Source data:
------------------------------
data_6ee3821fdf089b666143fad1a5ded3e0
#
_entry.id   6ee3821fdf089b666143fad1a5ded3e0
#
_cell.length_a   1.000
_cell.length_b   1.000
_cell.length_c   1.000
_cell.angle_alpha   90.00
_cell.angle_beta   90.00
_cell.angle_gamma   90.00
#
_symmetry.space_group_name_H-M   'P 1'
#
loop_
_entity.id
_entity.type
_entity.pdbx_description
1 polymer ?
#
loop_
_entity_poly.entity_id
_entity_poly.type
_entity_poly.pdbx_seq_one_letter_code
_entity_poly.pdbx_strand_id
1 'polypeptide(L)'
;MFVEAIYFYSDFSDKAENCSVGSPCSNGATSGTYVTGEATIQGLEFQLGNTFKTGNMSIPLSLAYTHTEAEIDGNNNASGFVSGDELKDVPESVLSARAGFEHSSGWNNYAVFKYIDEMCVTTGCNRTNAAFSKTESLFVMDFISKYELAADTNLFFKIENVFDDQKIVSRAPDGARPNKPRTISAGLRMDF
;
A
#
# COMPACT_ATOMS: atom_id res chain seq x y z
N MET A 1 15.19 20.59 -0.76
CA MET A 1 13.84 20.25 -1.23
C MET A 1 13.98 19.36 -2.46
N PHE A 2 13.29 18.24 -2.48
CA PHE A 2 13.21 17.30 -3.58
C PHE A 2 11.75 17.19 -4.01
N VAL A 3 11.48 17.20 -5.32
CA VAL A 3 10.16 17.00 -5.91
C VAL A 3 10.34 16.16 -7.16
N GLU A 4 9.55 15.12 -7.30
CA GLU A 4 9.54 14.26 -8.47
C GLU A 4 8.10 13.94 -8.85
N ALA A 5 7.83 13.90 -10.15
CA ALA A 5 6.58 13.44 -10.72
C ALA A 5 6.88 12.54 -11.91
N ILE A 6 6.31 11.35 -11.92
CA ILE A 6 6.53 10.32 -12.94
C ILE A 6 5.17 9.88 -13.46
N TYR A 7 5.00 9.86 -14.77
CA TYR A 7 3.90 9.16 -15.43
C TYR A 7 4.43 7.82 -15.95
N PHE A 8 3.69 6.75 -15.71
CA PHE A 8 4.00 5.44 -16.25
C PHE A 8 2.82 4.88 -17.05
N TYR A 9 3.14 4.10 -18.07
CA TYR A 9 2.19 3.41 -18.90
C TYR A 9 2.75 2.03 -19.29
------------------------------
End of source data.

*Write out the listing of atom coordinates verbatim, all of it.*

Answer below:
data_6ee3821fdf089b666143fad1a5ded3e0
#
_entry.id   6ee3821fdf089b666143fad1a5ded3e0
#
_cell.length_a   1.000
_cell.length_b   1.000
_cell.length_c   1.000
_cell.angle_alpha   90.00
_cell.angle_beta   90.00
_cell.angle_gamma   90.00
#
_symmetry.space_group_name_H-M   'P 1'
#
loop_
_entity.id
_entity.type
_entity.pdbx_description
1 polymer ?
#
loop_
_entity_poly.entity_id
_entity_poly.type
_entity_poly.pdbx_seq_one_letter_code
_entity_poly.pdbx_strand_id
1 'polypeptide(L)'
;MFVEAIYFYSDFSDKAENCSVGSPCSNGATSGTYVTGEATIQGLEFQLGNTFKTGNMSIPLSLAYTHTEAEIDGNNNASGFVSGDELKDVPESVLSARAGFEHSSGWNNYAVFKYIDEMCVTTGCNRTNAAFSKTESLFVMDFISKYELAADTNLFFKIENVFDDQKIVSRAPDGARPNKPRTISAGLRMDF
;
A
#
# COMPACT_ATOMS: atom_id res chain seq x y z
N MET A 1 15.19 20.59 -0.76
CA MET A 1 13.84 20.25 -1.23
C MET A 1 13.98 19.36 -2.46
N PHE A 2 13.29 18.24 -2.48
CA PHE A 2 13.21 17.30 -3.58
C PHE A 2 11.75 17.19 -4.01
N VAL A 3 11.48 17.20 -5.32
CA VAL A 3 10.16 17.00 -5.91
C VAL A 3 10.34 16.16 -7.16
N GLU A 4 9.55 15.12 -7.30
CA GLU A 4 9.54 14.26 -8.47
C GLU A 4 8.10 13.94 -8.85
N ALA A 5 7.83 13.90 -10.15
CA ALA A 5 6.58 13.44 -10.72
C ALA A 5 6.88 12.54 -11.91
N ILE A 6 6.31 11.35 -11.92
CA ILE A 6 6.53 10.32 -12.94
C ILE A 6 5.17 9.88 -13.46
N TYR A 7 5.00 9.86 -14.77
CA TYR A 7 3.90 9.16 -15.43
C TYR A 7 4.43 7.82 -15.95
N PHE A 8 3.69 6.75 -15.71
CA PHE A 8 4.00 5.44 -16.25
C PHE A 8 2.82 4.88 -17.05
N TYR A 9 3.14 4.10 -18.07
CA TYR A 9 2.19 3.41 -18.90
C TYR A 9 2.75 2.03 -19.29